The Mayflower is the name of the cargo ship that brought the Puritan separatists (known as pilgrims) to North America in 1620 CE. It was a type of sailing ship known as a carrack with three masts with square-rigged sails on the main and foremast, three decks (upper, gun, and cargo), and measured roughly 100 feet (27 m) long and 25 feet (7 m) wide. The pilgrim passengers, and those not affiliated with the group, were quartered on the gun deck (also known as the Tween Deck as it was in-between the other two) which, with the 8 small cannons, 4 medium cannons, and other considerations, was reduced to a living space of roughly 70 feet (21 m) overall. The 30 or so crew members and captain quartered on the upper deck in the forecastle and aft castle, which also held pens for animals. Goods for the voyage were stored in the cargo hold, and passengers traveled in the tween. There were no windows on the tween deck and the ceiling was only 5 feet (1.5 m) high, with no latrines and no private rooms; these were the living conditions for the 102 passengers on their journey from 6 September to 11 November 1620 CE.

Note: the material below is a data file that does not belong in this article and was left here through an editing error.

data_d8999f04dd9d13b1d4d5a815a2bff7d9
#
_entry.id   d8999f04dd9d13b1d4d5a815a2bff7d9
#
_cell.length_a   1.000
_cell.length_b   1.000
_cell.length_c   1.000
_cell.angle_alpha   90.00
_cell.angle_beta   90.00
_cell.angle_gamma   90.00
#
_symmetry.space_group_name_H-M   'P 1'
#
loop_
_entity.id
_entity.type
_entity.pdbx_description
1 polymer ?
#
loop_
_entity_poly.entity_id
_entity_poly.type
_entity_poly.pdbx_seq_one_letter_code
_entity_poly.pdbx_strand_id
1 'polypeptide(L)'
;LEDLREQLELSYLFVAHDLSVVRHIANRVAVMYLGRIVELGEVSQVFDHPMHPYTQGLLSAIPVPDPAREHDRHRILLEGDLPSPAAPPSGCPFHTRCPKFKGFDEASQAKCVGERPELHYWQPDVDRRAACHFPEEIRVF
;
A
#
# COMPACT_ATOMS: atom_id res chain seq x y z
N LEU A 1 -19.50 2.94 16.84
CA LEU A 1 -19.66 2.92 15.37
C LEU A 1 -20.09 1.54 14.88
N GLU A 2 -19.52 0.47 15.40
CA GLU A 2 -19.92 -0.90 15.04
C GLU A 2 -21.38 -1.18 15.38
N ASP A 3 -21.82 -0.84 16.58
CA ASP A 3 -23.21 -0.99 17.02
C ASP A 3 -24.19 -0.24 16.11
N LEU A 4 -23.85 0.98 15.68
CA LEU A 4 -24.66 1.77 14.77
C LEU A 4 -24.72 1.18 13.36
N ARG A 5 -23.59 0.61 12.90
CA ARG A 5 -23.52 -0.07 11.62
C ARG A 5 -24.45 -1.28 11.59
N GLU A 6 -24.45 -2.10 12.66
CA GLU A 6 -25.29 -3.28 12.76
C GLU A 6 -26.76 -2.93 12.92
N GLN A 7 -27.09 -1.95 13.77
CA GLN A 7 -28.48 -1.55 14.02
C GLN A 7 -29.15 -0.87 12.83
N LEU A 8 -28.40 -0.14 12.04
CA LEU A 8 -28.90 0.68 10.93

More about: Mayflower


  • 1620 - 1621
    Half of the pilgrims die during the winter of 1620-1621 from disease, exposure, and malnutrition.
  • 11 Nov 1620
    The Mayflower lands in the region of modern-day Massachusetts, North America, bringing the pilgrims to the New World.
  • 11 Nov 1620
    The Mayflower Compact is signed by the pilgrims establishing democratic government of the Plymouth Colony.
  • 1621 - 1622
    The pilgrims establish the Plymouth Colony with the help of Native Americans who teach them how to survive and flourish.
  • 1624
    The Mayflower is sold for scrap material after the death of her captain.